Chris Buskirk:   When you look at the Axis really sort of just overreaching at a certain point. They had these string of successes. The Japanese even had not the sort of unbroken chain of success that the Germans had in Europe, but they had success in mainland China. Was it just hubris at a certain point that they overreached and this brought about their ultimate destruction?

Victor Davis Hanson:    Yeah, I think that’s the best way to sum it up. I mean, they fought the Blitzkrieg, which was a term they didn’t like to use themselves. That is a surprise attack, quick armor thrust, close air support, but not much logistic support. Was only designed against immediate neighbors with good roads, close to the heartland of Germany. But when they went in the Soviet Union, only 20 percent of the roads were paved. Eighty percent of the transportation was horse-drawn. They weren’t going 150 miles into France or 100 into Poland. They were going 1,500 miles to Moscow and the Volga River. That was beyond their logistical capability.

Same was true of the Japanese. They ran wild in China, and then of course Hong Kong, Wake Island, the Philippines, Malaya, but they never really had an ability, nor did Germany, to harm the industrial heartland of the population centers of their new enemies in this existential war. By that I mean, there was never a Japanese idea that they could hit Henry Kaiser’s shipping facility, the ship-building in the Oakland Naval Yard. Or they couldn’t hit Willow Run in Detroit. After the Blitz, and even during the Blitz, they weren’t very successful in knocking out any British industry. They never could go beyond the Euro mountains were most of the Russian heavy munitions industries were.

So they started an existential war, they being Italy, Germany, and Japan, which they had no ability to harm the ability of their enemies to make war, and was not true of the Allies. As soon as the war started, the United States and the British Empire had several models of four engine bombers. We had an aircraft carrier program that was quite ambitious. Our strategy was to get to Berlin, Rome, and Tokyo. In contrast, the Germans never built a single aircraft carrier, nor did the Italians. None of the three Axis powers built a single four engine long range bomber.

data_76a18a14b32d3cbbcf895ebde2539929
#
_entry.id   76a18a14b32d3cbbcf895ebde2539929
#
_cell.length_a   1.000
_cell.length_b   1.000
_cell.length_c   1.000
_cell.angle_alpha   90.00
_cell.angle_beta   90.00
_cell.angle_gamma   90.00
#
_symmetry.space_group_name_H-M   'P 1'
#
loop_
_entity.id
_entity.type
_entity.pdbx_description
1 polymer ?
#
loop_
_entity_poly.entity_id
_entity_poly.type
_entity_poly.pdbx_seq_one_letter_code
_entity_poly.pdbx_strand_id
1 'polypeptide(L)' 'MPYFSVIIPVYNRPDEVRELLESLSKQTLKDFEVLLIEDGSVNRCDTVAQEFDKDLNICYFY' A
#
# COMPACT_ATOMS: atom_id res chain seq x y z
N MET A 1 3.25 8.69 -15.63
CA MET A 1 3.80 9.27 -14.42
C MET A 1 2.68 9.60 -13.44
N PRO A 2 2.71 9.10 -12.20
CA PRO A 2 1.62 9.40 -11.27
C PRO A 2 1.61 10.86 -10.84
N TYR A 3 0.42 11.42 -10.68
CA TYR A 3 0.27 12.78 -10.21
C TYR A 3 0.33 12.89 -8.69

Chris Buskirk:  You know, when I was reading the book, I kept thinking that after the … We’ll just call those sort of Blitzkrieg years of 1939, ’40 and early ’41. At least in Europe, the Germans managed to take what was a highly successful string of small wars, of small conquests, and then they did almost the exact opposite … Well, maybe precisely the exact opposite of what Bismarck recognized. Which is they took Germany, which is in the heart of Europe, and they now turned Germany into the battlefield by placing it right in between all of its major enemies in the war, Russia, the United Kingdom and the United States. That was a … Strikes me as a terrible strategic error. Did they just not think about this?

Victor Davis Hanson:  No they thought about it very deeply. When we go as historians, we go back, we have to understand their mindset. Their mindset, Germany felt that in World War I, they had knocked out Russia in two and half years. But they had never got more than 70 miles into France. But yet in World War II, if I could use that term for the fall of France, they knocked out France in six and a half weeks. So they were thinking in the World War I equation that six and a half weeks equated to three and a half weeks of knocking Russia out.

They also thought that they had miscalculated with Britain. They had no ability to knock Britain out of the war by air or sea, so they thought that by going in the Soviet Union, they would easily knock it out and Britain would be all alone. Again, they looked at the Russian military and they didn’t quite understand that it was one military abroad and a quite different one at home. So they said, “Well, the Soviets hadn’t done well in helping the Loyalists in the Spanish Civil War, they had been very mediocre in Finland in 1939 and ’40. They hadn’t really divided up Poland very well, so they’re really not to be feared. Then they were very desperate, Hitler said, for the Ribbentrop-Molotov Pact, and said the communists were the one that surrendered in World War I, and as soon as they took over, they just gave up.

So there were certain indications which seem ridiculous today, but at the time, for an unbeaten army of four million people, when it was the largest multinational army in the history, with Italians, and Spaniards, and Fins, and Romanians, Bulgarians, it looked like a good idea at the time. Now we can see that it was absolutely suicidal.